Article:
The City of St. Petersburg is expanding downtown sidewalk regulations to curb unlicensed commercial activity, promote safety and protect landscaping throughout downtown and the Edge, Grand Central and Pier Districts.
During Thursday’s Public Services & Infrastructure meeting, city council members heard recommendations stemming from discussions between several administrative departments and the St. Petersburg Police Department. Brett Pettigrew, assistant city attorney, began the presentation by stating that during the meetings it became apparent that the city needed to expand the area to which the regulations apply and the list of objects it restricts.
Since adopting the original ordinance in 2019, the high concentration of economic activity previously confined to downtown has expanded to include the Edge and Grand Central Districts and the area around the new Pier. Pettigrew explained the size of tables in those areas is not the only issue – it is a combination of the object and people congregating, which interferes with the flow of pedestrian and vehicular traffic.
“It’s a multistep issue,” he said. “What became apparent during these meetings is any furniture equipment or other types of objects that are being used for display, exhibition, presentation or distribution to the public causes these issues.”
Pettigrew noted the city offers sidewalk retail and café permits, and the amendment to the city code focuses on unregulated objects within the right of way. He said the new version of the regulation refers to “covered objects,” which allows the city to adjust the definition as needed to ensure it applies to anything causing safety, economic or aesthetic issues.
Pettigrew said the city previously established the prohibition zone through a legal description. Due to the expansion in commercial activities, he told council members it is better to align the new restrictions with city zoning, which went through an extensive process to determine activities and uses in specific areas.
The current prohibition zone exists between 1st Avenues North and South, with a western boundary of 31st Street. Following conversations with the city’s coding and police departments, Pettigrew said it was necessary to extend the restrictions to 34th Street.
“There is a Union Central master plan that calls for new zoning districts in that area,” explained Pettigrew. “To better reflect the current and desired use of that area.
“As a stopgap measure until the zoning catches up with the actual use, we do believe that a further modification of this would be appropriate …”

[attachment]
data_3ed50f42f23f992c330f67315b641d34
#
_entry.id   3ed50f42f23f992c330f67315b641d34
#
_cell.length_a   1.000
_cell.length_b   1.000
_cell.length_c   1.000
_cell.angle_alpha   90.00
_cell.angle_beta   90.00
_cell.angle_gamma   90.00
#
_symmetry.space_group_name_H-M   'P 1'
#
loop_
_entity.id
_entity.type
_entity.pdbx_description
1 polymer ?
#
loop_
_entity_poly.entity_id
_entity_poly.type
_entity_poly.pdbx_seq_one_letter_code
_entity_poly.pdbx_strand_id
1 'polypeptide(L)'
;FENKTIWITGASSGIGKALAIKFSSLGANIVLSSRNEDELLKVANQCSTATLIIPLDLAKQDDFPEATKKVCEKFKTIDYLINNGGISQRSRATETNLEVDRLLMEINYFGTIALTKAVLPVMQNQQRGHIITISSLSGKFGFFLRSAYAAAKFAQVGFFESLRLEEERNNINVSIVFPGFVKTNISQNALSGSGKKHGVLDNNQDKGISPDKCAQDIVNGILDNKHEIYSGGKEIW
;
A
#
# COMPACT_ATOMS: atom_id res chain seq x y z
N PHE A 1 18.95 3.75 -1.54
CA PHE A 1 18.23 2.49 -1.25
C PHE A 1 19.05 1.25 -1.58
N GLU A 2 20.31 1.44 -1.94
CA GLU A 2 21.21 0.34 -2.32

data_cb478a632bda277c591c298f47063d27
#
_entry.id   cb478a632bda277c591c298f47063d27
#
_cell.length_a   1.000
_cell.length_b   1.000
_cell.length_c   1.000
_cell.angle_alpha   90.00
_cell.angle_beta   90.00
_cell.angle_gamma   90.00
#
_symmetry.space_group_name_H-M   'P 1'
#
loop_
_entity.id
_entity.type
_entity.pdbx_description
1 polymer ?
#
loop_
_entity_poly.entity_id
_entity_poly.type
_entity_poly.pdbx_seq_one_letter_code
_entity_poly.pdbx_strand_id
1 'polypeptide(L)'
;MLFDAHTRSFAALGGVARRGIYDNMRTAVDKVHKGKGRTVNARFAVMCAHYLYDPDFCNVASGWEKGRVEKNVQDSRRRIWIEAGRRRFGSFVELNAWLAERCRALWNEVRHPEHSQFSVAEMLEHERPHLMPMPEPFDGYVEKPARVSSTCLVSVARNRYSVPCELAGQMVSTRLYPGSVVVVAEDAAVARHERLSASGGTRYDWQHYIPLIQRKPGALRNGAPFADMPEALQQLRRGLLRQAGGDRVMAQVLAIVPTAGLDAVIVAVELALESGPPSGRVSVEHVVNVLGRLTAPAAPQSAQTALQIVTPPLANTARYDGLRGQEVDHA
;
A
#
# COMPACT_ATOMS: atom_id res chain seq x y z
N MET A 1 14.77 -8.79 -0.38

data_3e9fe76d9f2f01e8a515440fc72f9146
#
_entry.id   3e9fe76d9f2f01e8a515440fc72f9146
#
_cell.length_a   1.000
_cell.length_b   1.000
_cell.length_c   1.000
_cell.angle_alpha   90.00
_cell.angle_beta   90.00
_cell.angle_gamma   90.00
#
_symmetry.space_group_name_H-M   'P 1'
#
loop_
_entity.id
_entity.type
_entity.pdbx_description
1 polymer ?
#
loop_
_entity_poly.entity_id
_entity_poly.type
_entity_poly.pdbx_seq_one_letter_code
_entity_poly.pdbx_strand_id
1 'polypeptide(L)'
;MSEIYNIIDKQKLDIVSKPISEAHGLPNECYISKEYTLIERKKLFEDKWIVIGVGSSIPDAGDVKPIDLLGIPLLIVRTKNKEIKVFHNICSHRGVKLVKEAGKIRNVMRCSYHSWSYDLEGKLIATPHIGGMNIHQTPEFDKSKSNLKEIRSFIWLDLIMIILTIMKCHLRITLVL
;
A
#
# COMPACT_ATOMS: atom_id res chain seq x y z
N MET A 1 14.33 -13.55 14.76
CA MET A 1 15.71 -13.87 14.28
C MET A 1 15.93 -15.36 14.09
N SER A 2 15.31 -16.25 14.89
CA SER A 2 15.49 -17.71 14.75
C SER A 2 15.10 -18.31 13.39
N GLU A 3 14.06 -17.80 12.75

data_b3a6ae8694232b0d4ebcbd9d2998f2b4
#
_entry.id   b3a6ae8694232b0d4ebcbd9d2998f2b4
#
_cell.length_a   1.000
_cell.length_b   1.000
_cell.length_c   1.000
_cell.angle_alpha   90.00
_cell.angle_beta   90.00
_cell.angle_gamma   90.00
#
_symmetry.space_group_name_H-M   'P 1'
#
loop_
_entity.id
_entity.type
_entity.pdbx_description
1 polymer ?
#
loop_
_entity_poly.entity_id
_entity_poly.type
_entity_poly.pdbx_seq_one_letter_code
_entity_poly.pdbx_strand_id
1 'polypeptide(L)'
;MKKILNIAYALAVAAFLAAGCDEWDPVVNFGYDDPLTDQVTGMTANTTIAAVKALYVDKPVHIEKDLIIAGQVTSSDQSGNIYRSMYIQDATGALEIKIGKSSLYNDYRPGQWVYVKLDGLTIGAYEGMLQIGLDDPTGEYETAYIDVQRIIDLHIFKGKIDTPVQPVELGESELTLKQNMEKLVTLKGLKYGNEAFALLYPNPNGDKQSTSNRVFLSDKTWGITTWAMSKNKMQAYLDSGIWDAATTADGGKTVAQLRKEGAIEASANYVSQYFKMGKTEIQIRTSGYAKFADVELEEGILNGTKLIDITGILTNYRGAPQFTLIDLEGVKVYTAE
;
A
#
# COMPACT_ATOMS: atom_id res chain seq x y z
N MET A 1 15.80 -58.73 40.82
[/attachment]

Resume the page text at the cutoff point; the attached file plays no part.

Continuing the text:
The amendment maintains a requirement that regulations apply without consideration of any content or viewpoints. Pettigrew said the concern is with a table on the sidewalk, not that someone is using the table to talk about a specific subject.
The expanded prohibition applies to any right-of-way, sidewalk or public path used for vehicular or pedestrian travel within the restricted zoning. Pettigrew said that addresses the walkways within the Pier District and municipal parks not technically covered by the previous language. He added that the city is working on a map to clarify its classification of areas within the Pier District for the benefit of residents and the police enforcement,
Another new component: The amendment prohibits objects from areas adjacent to paths and walkways that could damage landscaping.
“So, you may place your table in a grassy area … but you can’t do so in a way that would trample on someone’s vegetation,” he said.
Pettigrew stressed that the restrictions do not apply to “performance” activities constitutionally protected by the First Amendment.
“There are similar safety, economic and aesthetic concerns,” he said. “But there are much more significant free speech concerns when we’re talking about performance and expressive activity.”
The amendment also maintains provisions requiring a warning in certain circumstances and allows the city to remove, store and dispose of objects found in violation.
Councilmember Deborah Figgs-Sanders said she was OK with the ordinance stopping at 31st Street but did not recall seeing an issue with tables between 31st and 34th. She wondered if the expansion was an attempt to address vagrancy near the bus stop in the area.
James Corbett, neighborhood affairs administrator, said that calls about tables in the area are intermittent, but there is an issue.
“I will say that there is no intent in this ordinance to deal with vagrancy or the folks at the PSTA bus station,” said Corbett. “This has nothing to do with the homeless population … generally, this is individuals trying to sell to those folks.”
The council unanimously approved the amendment to the city code.